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A Babywearing Educator Answers All Your Questions About Babywearing
Updated on
October 31, 2023

A Babywearing Educator Answers All Your Questions About Babywearing

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A Babywearing Educator Answers All Your Questions About Babywearing.
A Babywearing Educator Answers All Your Questions About Babywearing

Welcome to Ask the Expert, a series in which real experts answer questions from real Babylist parents. For this installment, we asked Babylist parents to submit their questions about babywearing to Rebekah Kimminau, a babywearing educator, newborn care specialist and postpartum doula.

With babywearing being such a great way to bond with your little one from the earliest days—not to mention convenient for keeping both hands free while still having baby close to you—it’s understandable that parents have a ton of questions! From feeding your baby in their carrier to knowing how to keep both you and baby cool while babywearing in the summer and so much more, here’s expert guidance on all things babywearing.

Defining Babywearing Terms

Before jumping into answering your questions, here are some quick definitions for terms you might come across for babywearing:

  • Soft Structured Carrier (SSC): A carrier with a body panel and straps; does not involve wrapping.
  • Stretchy Wrap: A long piece of stretchy fabric (most often made from cotton or bamboo) and used with newborns and young babies. Stretchy wraps usually require three layers of fabric over your baby to keep them secure. Stretchy wraps can not be used for carrying baby on your back.
  • Woven Wrap: A long piece of woven fabric that can be wrapped around you using different methods. Can be used for front, hip and back carrying. Woven wraps are usually measured by their length in meters, and also have number sizes associated with them in the US (a size 5 wrap is 4.2 meters long).
  • Base Size: The size of a wrap that allows you to do a Front Wrap Cross Carry comfortably.

And now onto your questions!

Do carriers need to be cleaned regularly?

Carriers can generally be cleaned on an as-needed basis. Cleaning them regularly can cause them to wear and fade easier, so most brands do not recommend cleaning unless needed.

How do I go to the bathroom while babywearing?

The exact logistics will depend on which carrier you’re using and whether you’re wearing your baby on the front or back. Either way, if your carrier has a waist strap, you may need to loosen it a little and bring the strap up high enough so that you can easily slip your pants down. If your baby is on your back, you may need to lean forward a bit while on the toilet.

Can baby nap while I’m wearing them? Will that cause dependence on being held to nap?

Your baby can absolutely sleep in the carrier! Having a “wrap-nap” is one of my go-to parenting skills. When your baby is fussy, it can work like magic to put them in a carrier and go outside. The combination of fresh air and being close to their caregiver will almost always instantly calm their nervous system and help them get into a deep sleep. It’s also super handy to have a baby that will nap in a carrier if you’re chasing around older siblings and still need your baby to take a nap on the go!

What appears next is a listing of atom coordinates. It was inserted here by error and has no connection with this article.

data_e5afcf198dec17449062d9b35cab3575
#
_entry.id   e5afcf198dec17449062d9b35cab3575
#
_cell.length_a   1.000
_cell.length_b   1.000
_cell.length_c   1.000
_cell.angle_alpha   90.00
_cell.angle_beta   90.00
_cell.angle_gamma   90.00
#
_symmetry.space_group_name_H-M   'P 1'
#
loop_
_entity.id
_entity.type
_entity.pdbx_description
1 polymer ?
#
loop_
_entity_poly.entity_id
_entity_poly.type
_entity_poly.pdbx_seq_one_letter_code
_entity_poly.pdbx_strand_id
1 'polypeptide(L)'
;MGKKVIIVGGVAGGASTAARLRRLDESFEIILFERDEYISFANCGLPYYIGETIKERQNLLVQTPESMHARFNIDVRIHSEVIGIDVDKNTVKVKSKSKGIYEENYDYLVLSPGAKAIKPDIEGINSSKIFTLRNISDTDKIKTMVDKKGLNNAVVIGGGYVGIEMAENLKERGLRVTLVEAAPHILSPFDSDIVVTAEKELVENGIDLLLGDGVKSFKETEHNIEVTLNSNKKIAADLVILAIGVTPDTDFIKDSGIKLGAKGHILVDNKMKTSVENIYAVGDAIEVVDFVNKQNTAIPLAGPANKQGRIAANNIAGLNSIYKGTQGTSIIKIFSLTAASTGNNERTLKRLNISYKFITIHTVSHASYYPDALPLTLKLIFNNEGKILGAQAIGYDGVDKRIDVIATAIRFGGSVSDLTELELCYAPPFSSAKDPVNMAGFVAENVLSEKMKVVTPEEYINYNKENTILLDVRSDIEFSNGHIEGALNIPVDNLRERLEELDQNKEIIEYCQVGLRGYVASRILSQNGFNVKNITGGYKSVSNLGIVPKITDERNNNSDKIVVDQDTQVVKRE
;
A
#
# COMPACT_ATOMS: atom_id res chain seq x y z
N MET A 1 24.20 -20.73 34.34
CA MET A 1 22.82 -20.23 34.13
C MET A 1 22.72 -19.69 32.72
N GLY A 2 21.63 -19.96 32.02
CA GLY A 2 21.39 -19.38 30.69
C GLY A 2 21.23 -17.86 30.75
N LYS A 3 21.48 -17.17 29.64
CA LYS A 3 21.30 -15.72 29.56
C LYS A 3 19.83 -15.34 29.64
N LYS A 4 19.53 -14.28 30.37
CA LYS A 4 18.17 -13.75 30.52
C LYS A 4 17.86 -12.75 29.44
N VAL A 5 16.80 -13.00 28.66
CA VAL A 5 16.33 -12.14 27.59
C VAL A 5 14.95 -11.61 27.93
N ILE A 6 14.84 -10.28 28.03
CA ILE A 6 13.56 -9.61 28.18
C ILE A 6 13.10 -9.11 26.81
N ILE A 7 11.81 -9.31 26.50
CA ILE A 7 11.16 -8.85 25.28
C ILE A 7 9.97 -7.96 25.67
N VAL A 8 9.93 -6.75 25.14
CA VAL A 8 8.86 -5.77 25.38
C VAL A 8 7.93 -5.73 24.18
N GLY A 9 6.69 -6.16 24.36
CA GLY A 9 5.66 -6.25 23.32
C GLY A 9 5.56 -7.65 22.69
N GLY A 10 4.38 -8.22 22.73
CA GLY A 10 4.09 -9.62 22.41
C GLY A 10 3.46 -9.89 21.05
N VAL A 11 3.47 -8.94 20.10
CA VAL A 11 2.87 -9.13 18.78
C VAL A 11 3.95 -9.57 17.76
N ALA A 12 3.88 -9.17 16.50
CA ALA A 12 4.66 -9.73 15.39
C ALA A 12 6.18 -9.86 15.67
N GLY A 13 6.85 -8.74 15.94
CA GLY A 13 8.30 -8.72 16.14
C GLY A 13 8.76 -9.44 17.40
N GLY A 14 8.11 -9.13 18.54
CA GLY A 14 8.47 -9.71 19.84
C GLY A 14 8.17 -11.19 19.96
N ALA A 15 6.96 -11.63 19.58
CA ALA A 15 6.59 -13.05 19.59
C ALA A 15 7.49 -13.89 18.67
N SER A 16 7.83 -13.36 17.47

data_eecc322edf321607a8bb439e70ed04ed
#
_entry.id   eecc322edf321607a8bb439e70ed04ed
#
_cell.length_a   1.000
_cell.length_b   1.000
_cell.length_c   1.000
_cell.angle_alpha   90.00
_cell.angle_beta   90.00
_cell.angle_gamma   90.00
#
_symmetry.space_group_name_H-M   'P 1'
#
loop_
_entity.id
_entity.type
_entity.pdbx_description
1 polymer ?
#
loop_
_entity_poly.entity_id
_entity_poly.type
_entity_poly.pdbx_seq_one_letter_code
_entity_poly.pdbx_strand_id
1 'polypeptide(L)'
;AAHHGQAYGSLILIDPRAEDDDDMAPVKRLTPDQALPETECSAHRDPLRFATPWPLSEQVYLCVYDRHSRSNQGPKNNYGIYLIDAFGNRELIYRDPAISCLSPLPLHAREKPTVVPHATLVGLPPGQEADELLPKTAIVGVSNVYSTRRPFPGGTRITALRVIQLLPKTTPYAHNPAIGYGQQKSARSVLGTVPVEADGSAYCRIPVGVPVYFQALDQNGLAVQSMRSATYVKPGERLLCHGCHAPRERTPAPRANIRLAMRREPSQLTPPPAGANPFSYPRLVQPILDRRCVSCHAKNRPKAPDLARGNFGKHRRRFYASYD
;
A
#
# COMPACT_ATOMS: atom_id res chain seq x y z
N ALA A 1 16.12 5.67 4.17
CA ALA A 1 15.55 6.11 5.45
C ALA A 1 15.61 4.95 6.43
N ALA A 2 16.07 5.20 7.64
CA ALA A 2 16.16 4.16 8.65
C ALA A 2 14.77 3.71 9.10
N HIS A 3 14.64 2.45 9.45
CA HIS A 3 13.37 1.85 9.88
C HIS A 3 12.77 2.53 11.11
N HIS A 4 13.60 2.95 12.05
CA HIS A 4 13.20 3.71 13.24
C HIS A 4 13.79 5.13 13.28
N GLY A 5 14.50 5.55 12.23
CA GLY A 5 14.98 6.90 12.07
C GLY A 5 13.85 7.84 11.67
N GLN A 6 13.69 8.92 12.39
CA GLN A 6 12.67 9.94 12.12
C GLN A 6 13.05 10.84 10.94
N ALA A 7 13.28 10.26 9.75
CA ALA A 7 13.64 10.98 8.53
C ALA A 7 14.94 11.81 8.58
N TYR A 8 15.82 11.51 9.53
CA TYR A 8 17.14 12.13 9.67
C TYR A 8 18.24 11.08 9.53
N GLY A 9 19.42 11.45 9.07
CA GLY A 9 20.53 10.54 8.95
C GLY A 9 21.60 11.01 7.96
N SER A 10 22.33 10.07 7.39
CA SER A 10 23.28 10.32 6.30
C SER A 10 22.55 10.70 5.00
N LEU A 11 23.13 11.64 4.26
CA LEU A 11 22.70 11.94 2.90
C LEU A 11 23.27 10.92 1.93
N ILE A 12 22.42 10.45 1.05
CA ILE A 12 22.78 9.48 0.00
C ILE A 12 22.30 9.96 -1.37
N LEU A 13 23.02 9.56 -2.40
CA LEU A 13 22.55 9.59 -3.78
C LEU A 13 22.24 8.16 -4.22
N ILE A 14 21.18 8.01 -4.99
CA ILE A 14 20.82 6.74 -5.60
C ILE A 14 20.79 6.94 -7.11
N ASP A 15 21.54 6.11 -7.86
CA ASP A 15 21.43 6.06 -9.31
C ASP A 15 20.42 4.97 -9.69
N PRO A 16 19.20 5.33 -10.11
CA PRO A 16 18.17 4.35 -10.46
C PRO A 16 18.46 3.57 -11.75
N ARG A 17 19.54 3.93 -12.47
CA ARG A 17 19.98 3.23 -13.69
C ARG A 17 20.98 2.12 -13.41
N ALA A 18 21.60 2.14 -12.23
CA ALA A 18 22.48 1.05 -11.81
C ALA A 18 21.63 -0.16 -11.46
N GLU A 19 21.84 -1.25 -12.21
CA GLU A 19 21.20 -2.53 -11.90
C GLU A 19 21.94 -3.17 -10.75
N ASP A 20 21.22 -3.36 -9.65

Since your baby won’t be able to sleep in a carrier all night, they’ll always get some practice sleeping in their regular sleep space during the night. If you find that your baby is becoming reliant on the carrier to fall asleep, you can aim for one nap a day in their sleep space so that they get comfortable sleeping there as well as in the carrier.

How do I babywear in the summer? The Florida heat is unreal but the baby loves being cuddled. How can we use a wrap safely in the heat?

Wearing your baby in the warmer months may take some extra preparation, especially if it gets to triple digits where you live! The best baby carriers for summer will be those that have mesh material—such as the Ergobaby mesh carriers, Tula Coast carriers or BabyBjorn mesh carriers—can be a great place to start to ensure both you and baby get some ventilation.

Soft stretchy carriers or wraps that require multiple layers of fabric over both you and your baby tend to be the hottest carriers and are not a good choice.

Two other tools I like to have with me when it gets really hot out are cooling cloths like a Frogg Togg (I like to place these between me and my baby, as they stay cool when wet) and a small stroller fan or other fan item that can keep airflow moving around you and baby. You will also want to be sure your baby is dressed appropriately; many times this may mean a light bodysuit or just in a diaper with a hat or other sun protection.

Is it still possible to start wearing my seven-month-old twins? I’ve only been able to wear one at a time for short periods. If yes, how would you recommend I do that?

Wearing twins at the same time can be a challenge, but it becomes immensely easier once they are over six months old and have proper core control. Once they can sit up independently, I would recommend practicing putting one baby on your back in a soft structured carrier (SSC). Once you feel comfortable getting one baby on your back, you can add the second twin onto your front using another SSC or an Onbuhimo carrier (which is like an SSC but doesn’t have a waist strap, so it makes using two carriers a little less bulky). You can use the TwinGo carrier, which was designed to make wearing one baby on your front and one on your back easier, but two structured carriers also work!

Do you recommend having a backup carrier/more than one carrier/switching between styles?